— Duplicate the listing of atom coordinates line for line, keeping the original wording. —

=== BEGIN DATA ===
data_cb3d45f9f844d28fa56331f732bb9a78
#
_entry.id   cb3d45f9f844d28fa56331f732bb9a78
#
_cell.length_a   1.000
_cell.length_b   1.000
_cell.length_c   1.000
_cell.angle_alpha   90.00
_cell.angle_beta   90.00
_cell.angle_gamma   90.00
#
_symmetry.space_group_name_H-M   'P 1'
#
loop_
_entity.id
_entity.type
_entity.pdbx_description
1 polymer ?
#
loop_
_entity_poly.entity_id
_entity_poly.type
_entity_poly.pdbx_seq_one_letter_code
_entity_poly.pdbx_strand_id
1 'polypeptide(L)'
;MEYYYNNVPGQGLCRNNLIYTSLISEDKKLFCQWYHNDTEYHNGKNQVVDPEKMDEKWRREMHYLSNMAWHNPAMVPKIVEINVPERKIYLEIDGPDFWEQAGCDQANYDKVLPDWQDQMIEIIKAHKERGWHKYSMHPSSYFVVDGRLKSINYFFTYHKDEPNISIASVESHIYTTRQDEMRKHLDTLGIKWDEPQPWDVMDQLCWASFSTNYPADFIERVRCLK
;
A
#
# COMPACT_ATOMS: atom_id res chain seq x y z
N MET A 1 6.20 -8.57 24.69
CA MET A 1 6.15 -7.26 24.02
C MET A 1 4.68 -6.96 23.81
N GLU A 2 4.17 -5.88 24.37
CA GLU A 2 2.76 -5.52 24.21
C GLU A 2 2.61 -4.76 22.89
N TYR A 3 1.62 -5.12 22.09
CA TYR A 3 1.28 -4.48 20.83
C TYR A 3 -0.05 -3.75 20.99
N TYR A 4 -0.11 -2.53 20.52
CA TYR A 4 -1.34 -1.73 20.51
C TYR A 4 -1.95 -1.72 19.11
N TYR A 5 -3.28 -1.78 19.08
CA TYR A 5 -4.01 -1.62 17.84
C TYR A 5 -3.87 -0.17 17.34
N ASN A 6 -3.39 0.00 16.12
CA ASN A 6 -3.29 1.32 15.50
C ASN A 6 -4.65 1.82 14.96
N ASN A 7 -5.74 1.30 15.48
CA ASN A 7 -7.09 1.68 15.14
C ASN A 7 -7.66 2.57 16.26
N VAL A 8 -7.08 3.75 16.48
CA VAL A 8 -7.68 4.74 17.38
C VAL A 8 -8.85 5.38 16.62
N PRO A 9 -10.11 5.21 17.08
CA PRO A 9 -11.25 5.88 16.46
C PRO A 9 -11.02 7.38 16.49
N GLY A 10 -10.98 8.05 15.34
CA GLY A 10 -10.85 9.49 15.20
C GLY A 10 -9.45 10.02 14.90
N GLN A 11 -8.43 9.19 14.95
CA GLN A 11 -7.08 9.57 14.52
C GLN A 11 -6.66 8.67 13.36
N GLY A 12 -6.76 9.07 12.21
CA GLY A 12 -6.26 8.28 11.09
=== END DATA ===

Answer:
data_cb3d45f9f844d28fa56331f732bb9a78
#
_entry.id   cb3d45f9f844d28fa56331f732bb9a78
#
_cell.length_a   1.000
_cell.length_b   1.000
_cell.length_c   1.000
_cell.angle_alpha   90.00
_cell.angle_beta   90.00
_cell.angle_gamma   90.00
#
_symmetry.space_group_name_H-M   'P 1'
#
loop_
_entity.id
_entity.type
_entity.pdbx_description
1 polymer ?
#
loop_
_entity_poly.entity_id
_entity_poly.type
_entity_poly.pdbx_seq_one_letter_code
_entity_poly.pdbx_strand_id
1 'polypeptide(L)'
;MEYYYNNVPGQGLCRNNLIYTSLISEDKKLFCQWYHNDTEYHNGKNQVVDPEKMDEKWRREMHYLSNMAWHNPAMVPKIVEINVPERKIYLEIDGPDFWEQAGCDQANYDKVLPDWQDQMIEIIKAHKERGWHKYSMHPSSYFVVDGRLKSINYFFTYHKDEPNISIASVESHIYTTRQDEMRKHLDTLGIKWDEPQPWDVMDQLCWASFSTNYPADFIERVRCLK
;
A
#
# COMPACT_ATOMS: atom_id res chain seq x y z
N MET A 1 6.20 -8.57 24.69
CA MET A 1 6.15 -7.26 24.02
C MET A 1 4.68 -6.96 23.81
N GLU A 2 4.17 -5.88 24.37
CA GLU A 2 2.76 -5.52 24.21
C GLU A 2 2.61 -4.76 22.89
N TYR A 3 1.62 -5.12 22.09
CA TYR A 3 1.28 -4.48 20.83
C TYR A 3 -0.05 -3.75 20.99
N TYR A 4 -0.11 -2.53 20.52
CA TYR A 4 -1.34 -1.73 20.51
C TYR A 4 -1.95 -1.72 19.11
N TYR A 5 -3.28 -1.78 19.08
CA TYR A 5 -4.01 -1.62 17.84
C TYR A 5 -3.87 -0.17 17.34
N ASN A 6 -3.39 0.00 16.12
CA ASN A 6 -3.29 1.32 15.50
C ASN A 6 -4.65 1.82 14.96
N ASN A 7 -5.74 1.30 15.48
CA ASN A 7 -7.09 1.68 15.14
C ASN A 7 -7.66 2.57 16.26
N VAL A 8 -7.08 3.75 16.48
CA VAL A 8 -7.68 4.74 17.38
C VAL A 8 -8.85 5.38 16.62
N PRO A 9 -10.11 5.21 17.08
CA PRO A 9 -11.25 5.88 16.46
C PRO A 9 -11.02 7.38 16.49
N GLY A 10 -10.98 8.05 15.34
CA GLY A 10 -10.85 9.49 15.20
C GLY A 10 -9.45 10.02 14.90
N GLN A 11 -8.43 9.19 14.95
CA GLN A 11 -7.08 9.57 14.52
C GLN A 11 -6.66 8.67 13.36
N GLY A 12 -6.76 9.07 12.21
CA GLY A 12 -6.26 8.28 11.09